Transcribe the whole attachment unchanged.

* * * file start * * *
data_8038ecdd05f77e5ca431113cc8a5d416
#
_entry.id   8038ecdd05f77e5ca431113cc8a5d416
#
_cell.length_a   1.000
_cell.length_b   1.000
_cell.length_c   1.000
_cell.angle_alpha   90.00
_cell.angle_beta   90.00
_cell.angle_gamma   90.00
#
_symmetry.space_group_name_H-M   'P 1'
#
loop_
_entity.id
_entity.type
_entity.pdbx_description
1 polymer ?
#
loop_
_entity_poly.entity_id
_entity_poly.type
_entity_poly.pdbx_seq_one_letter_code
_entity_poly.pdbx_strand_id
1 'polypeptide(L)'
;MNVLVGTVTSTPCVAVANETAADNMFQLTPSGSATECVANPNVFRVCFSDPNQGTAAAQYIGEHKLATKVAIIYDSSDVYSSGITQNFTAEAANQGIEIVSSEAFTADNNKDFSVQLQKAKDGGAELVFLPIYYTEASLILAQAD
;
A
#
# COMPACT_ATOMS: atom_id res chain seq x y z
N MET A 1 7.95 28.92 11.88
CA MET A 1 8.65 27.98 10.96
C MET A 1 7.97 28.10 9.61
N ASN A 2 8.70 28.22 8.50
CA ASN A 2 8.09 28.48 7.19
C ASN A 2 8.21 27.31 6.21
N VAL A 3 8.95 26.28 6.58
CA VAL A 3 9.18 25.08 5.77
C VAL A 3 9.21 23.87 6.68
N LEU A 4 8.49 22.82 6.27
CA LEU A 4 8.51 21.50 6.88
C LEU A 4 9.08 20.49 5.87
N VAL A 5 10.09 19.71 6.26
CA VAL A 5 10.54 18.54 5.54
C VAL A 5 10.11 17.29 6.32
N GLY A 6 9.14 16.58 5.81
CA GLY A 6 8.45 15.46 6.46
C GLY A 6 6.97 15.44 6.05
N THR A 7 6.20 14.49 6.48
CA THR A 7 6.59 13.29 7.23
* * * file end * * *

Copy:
data_8038ecdd05f77e5ca431113cc8a5d416
#
_entry.id   8038ecdd05f77e5ca431113cc8a5d416
#
_cell.length_a   1.000
_cell.length_b   1.000
_cell.length_c   1.000
_cell.angle_alpha   90.00
_cell.angle_beta   90.00
_cell.angle_gamma   90.00
#
_symmetry.space_group_name_H-M   'P 1'
#
loop_
_entity.id
_entity.type
_entity.pdbx_description
1 polymer ?
#
loop_
_entity_poly.entity_id
_entity_poly.type
_entity_poly.pdbx_seq_one_letter_code
_entity_poly.pdbx_strand_id
1 'polypeptide(L)'
;MNVLVGTVTSTPCVAVANETAADNMFQLTPSGSATECVANPNVFRVCFSDPNQGTAAAQYIGEHKLATKVAIIYDSSDVYSSGITQNFTAEAANQGIEIVSSEAFTADNNKDFSVQLQKAKDGGAELVFLPIYYTEASLILAQAD
;
A
#
# COMPACT_ATOMS: atom_id res chain seq x y z
N MET A 1 7.95 28.92 11.88
CA MET A 1 8.65 27.98 10.96
C MET A 1 7.97 28.10 9.61
N ASN A 2 8.70 28.22 8.50
CA ASN A 2 8.09 28.48 7.19
C ASN A 2 8.21 27.31 6.21
N VAL A 3 8.95 26.28 6.58
CA VAL A 3 9.18 25.08 5.77
C VAL A 3 9.21 23.87 6.68
N LEU A 4 8.49 22.82 6.27
CA LEU A 4 8.51 21.50 6.88
C LEU A 4 9.08 20.49 5.87
N VAL A 5 10.09 19.71 6.26
CA VAL A 5 10.54 18.54 5.54
C VAL A 5 10.11 17.29 6.32
N GLY A 6 9.14 16.58 5.81
CA GLY A 6 8.45 15.46 6.46
C GLY A 6 6.97 15.44 6.05
N THR A 7 6.20 14.49 6.48
CA THR A 7 6.59 13.29 7.23